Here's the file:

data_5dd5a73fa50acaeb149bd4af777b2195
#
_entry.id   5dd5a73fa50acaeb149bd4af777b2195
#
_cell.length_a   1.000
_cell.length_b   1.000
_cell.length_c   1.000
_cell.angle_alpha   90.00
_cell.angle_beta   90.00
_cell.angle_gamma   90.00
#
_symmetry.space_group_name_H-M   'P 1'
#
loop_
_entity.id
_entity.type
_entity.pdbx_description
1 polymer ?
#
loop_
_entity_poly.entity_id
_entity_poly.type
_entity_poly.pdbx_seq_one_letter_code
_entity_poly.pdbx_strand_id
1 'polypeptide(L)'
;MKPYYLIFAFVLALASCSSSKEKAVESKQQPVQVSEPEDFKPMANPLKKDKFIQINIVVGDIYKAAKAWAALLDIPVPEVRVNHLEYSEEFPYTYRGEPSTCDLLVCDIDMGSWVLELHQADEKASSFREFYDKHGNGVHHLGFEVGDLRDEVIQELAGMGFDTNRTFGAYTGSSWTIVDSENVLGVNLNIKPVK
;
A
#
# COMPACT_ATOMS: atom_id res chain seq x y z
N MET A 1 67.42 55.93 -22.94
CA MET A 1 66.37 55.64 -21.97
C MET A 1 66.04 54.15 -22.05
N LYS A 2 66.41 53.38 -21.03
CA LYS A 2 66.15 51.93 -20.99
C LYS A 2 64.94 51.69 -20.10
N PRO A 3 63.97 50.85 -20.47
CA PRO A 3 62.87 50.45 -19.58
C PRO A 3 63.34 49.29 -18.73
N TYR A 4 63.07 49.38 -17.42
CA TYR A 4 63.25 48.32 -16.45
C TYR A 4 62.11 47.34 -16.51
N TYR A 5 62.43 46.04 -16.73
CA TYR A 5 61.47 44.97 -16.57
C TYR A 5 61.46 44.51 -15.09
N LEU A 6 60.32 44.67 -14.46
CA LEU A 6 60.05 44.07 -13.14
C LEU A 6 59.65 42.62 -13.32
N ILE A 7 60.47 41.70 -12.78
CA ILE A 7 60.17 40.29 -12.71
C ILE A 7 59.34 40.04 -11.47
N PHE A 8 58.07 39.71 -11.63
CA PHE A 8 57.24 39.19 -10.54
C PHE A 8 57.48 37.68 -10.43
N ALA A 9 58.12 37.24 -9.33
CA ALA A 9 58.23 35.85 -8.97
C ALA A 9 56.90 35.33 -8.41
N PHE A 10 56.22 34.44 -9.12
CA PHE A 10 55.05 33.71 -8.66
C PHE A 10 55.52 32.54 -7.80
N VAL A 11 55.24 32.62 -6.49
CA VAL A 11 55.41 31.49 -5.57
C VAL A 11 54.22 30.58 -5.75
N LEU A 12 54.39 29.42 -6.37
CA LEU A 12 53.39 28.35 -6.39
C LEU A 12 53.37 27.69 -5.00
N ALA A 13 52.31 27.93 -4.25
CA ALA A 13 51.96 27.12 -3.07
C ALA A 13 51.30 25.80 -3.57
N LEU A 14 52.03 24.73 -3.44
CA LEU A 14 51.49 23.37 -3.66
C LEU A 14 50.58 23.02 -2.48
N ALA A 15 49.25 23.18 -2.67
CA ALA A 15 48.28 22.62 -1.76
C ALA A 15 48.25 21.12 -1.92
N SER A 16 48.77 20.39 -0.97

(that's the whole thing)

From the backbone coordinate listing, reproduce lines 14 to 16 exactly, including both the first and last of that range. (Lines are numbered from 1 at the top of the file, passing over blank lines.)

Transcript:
loop_
_entity.id
_entity.type